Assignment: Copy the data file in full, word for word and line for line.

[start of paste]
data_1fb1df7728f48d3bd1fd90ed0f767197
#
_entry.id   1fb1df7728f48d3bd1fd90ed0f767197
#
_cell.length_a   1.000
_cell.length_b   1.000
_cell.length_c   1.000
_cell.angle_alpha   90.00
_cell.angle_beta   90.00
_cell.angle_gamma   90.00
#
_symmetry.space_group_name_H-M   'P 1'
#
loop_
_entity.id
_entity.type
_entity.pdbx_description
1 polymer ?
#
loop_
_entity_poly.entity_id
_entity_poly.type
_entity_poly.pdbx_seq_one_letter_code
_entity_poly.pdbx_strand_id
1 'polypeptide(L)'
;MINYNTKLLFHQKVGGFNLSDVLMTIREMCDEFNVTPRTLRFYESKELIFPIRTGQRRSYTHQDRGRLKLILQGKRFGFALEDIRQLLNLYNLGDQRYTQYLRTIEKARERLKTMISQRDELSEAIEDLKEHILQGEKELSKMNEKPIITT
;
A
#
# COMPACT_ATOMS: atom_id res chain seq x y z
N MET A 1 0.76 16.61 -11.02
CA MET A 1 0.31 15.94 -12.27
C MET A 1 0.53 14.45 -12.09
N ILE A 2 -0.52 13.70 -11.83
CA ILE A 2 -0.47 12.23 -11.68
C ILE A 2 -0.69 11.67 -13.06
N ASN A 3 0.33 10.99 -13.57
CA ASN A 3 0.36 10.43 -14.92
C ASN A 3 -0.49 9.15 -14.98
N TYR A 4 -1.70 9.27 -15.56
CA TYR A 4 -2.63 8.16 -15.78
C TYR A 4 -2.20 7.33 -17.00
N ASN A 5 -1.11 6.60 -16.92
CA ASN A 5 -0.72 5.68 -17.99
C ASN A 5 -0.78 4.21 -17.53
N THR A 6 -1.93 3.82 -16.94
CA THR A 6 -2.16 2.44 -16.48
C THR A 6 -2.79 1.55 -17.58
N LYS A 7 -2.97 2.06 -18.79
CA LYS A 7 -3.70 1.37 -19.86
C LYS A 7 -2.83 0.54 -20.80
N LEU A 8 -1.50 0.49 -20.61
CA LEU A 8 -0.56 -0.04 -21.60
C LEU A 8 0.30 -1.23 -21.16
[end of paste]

data_1fb1df7728f48d3bd1fd90ed0f767197
#
_entry.id   1fb1df7728f48d3bd1fd90ed0f767197
#
_cell.length_a   1.000
_cell.length_b   1.000
_cell.length_c   1.000
_cell.angle_alpha   90.00
_cell.angle_beta   90.00
_cell.angle_gamma   90.00
#
_symmetry.space_group_name_H-M   'P 1'
#
loop_
_entity.id
_entity.type
_entity.pdbx_description
1 polymer ?
#
loop_
_entity_poly.entity_id
_entity_poly.type
_entity_poly.pdbx_seq_one_letter_code
_entity_poly.pdbx_strand_id
1 'polypeptide(L)'
;MINYNTKLLFHQKVGGFNLSDVLMTIREMCDEFNVTPRTLRFYESKELIFPIRTGQRRSYTHQDRGRLKLILQGKRFGFALEDIRQLLNLYNLGDQRYTQYLRTIEKARERLKTMISQRDELSEAIEDLKEHILQGEKELSKMNEKPIITT
;
A
#
# COMPACT_ATOMS: atom_id res chain seq x y z
N MET A 1 0.76 16.61 -11.02
CA MET A 1 0.31 15.94 -12.27
C MET A 1 0.53 14.45 -12.09
N ILE A 2 -0.52 13.70 -11.83
CA ILE A 2 -0.47 12.23 -11.68
C ILE A 2 -0.69 11.67 -13.06
N ASN A 3 0.33 10.99 -13.57
CA ASN A 3 0.36 10.43 -14.92
C ASN A 3 -0.49 9.15 -14.98
N TYR A 4 -1.70 9.27 -15.56
CA TYR A 4 -2.63 8.16 -15.78
C TYR A 4 -2.20 7.33 -17.00
N ASN A 5 -1.11 6.60 -16.92
CA ASN A 5 -0.72 5.68 -17.99
C ASN A 5 -0.78 4.21 -17.53
N THR A 6 -1.93 3.82 -16.94
CA THR A 6 -2.16 2.44 -16.48
C THR A 6 -2.79 1.55 -17.58
N LYS A 7 -2.97 2.06 -18.79
CA LYS A 7 -3.70 1.37 -19.86
C LYS A 7 -2.83 0.54 -20.80
N LEU A 8 -1.50 0.49 -20.61
CA LEU A 8 -0.56 -0.04 -21.60
C LEU A 8 0.30 -1.23 -21.16